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Global Food Blog Report #34

#1: From Spain: Cocinova cooks up a delicious "Pollo en Salsa de Chocolate" (Chicken in Chocolate Sauce) EN/ES

Esta deliciosa receta la probé en casa de Mª Ángeles, y aunque no soy fanática del chocolate, créanme los que son como yo, que el chocolate en esta salsa sabe realmente delicioso; no se trata de un plato dulce, es un auténtico segundo plato, pero con un sabor muy diferente y exótico.
El chocolate estimula la producción de serotonina en nuestro cerebro y de ahí esa sensación sedante y de tranquilidad que produce cuando se come; así que este plato estoy segura que os gustará.
Además es una receta ideal para preparar una cena romántica. Continuar leyendo

I tried this delicious recipe at María Ángeles’ house, and though I am not a fanatic of the chocolate, trust me those who are like me, the chocolate in this sauce tastes really delicious: it is not a sweet dish but a second authentic dish with a very different and exotic flavour.
The chocolate stimulates the production of serotonine in our brain and produces a sedative and quiet sensation when eating it up, so I am sure that you are going to like it. Besides it, it is an ideal recipe to prepare a romantic dinner.Get the recipe now!

#2: From CookingDiva: a recipe to prepare Smoked Ostrich Carpaccio from Uruguay and Etchart Cafayate Cabernet Sauvignon (2004) from Argentina. Scrumptious!

#3: From CookSister in London: Cocina Mexicana for London Food Bloggers and friends .

But there is another way to get good, authentic Mexican food in London:  you simply invite three enthusiastic cooks who respectively
grew up in Mexico; had a Mexican parent; or lived there for a while – and get them to cook for you!  And that's exactly the idea Johanna and
I hit upon recently for a London food blogger event.  Johanna spent a year in Mexico as an exchange student when she was younger.  Xochitl was born in Tijuana and grew up in a Mexican home in the USA.  And my dear friend Iliana is a 100% no-artificial-additives-or-preservatives Mexican girl.   So who better to lead an afternoon of Mexican cooking and an evening of Mexican feasting? Read the complete post and get the recipes now

#4: From The Pilgrim's Pots and Pans:  Avocado Frost from the Philippines!

Filipino cuisine has always been thought of as intrinsically a fusion of many influences both from the East and the West. Mind you, this is
not the fusion of deliberately combining seemingly disparate ingredients but the natural co-mingling of cultures that have crossed paths through the centuries. Due to this confluence, a lot of indigenisation has taken place and there are a lot of things we take for granted. Read more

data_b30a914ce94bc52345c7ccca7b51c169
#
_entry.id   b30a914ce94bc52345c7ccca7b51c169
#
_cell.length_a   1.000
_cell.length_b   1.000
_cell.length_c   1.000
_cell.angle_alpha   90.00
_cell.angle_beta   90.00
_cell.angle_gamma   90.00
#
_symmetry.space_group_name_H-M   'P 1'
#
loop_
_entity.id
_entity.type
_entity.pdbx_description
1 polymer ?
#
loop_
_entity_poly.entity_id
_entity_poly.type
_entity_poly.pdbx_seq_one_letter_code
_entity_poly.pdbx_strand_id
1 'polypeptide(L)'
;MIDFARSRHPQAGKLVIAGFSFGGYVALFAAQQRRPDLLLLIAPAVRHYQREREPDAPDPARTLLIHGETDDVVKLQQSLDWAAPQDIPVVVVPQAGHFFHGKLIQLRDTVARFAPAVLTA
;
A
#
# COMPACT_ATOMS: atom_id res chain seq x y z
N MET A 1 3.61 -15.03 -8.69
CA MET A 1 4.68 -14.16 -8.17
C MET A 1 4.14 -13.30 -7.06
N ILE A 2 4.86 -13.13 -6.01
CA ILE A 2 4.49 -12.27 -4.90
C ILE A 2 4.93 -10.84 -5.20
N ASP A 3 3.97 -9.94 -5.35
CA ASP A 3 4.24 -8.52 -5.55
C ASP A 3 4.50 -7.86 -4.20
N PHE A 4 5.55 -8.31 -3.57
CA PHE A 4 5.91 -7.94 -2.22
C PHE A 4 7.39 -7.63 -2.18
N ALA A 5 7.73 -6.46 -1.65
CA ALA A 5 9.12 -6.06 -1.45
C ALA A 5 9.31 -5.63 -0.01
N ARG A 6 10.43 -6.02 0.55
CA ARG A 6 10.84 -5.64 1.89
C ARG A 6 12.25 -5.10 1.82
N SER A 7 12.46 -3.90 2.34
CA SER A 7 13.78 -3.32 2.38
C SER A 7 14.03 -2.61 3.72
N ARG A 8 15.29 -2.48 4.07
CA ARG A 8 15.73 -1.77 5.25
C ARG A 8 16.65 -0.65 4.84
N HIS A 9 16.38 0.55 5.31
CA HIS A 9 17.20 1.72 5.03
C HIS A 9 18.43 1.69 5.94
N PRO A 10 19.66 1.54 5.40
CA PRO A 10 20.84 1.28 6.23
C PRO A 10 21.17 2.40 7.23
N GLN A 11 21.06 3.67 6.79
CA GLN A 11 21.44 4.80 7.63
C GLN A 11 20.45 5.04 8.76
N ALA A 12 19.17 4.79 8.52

#5: From Italy, Pinch My Salt shares her recipe to prepare delicious looking Mini Pumpkin Cheesecake:

You can change up the amount and type of spices in this recipe to suit your own taste. If you have pumpkin pie spice on hand, you can just use
that to replace all of the other spices. If you want to experiment with the spices but don’t like the idea of tasting the batter with raw egg,
blend together everything except the egg and keep adding spices and tasting until you get the flavor you want. Then add the egg and continue with the recipe. Get cooking

#6: From Venezuela, El Amor por la Cocina shows off a video of how to prepare Tropical Araku, a drink made with Rhum Orange and Araku wich is a coffee liqueur. Extra tasty and exotic to the core!

#7: From Venezuela, Chef Ines Peña shares her impressions on Cuisine from the Amazon, presented by Chef Nelson Mendez in the SIG, and international gastronomic event that took place last week in Caracas Venezuela. Her post has an incredible pictorial review of the many edible insects that are traditionally eaten in this part of the world. If you have ever wondered what is the right way to cook tarantulas, we have found a report that will leave you speechless! Buen apetito!

#8: From Mexico, Yucatan Living  writes about a national cultural event: The day of the dead.

If past experience serves us, many of these altars will be inside just-built Mayan huts of sticks and palapa roofs. The altars will be set not only with the well-known sugar skulls and other candies that you can buy at the local mercado, but many religious objects, photographs and favorite drinks and foods of the dearly departed. They will also feature mucbil pollo, the Mayan dish that is especially prepared and eaten during this holiday, wrapped in a napkin. Read the complete post...

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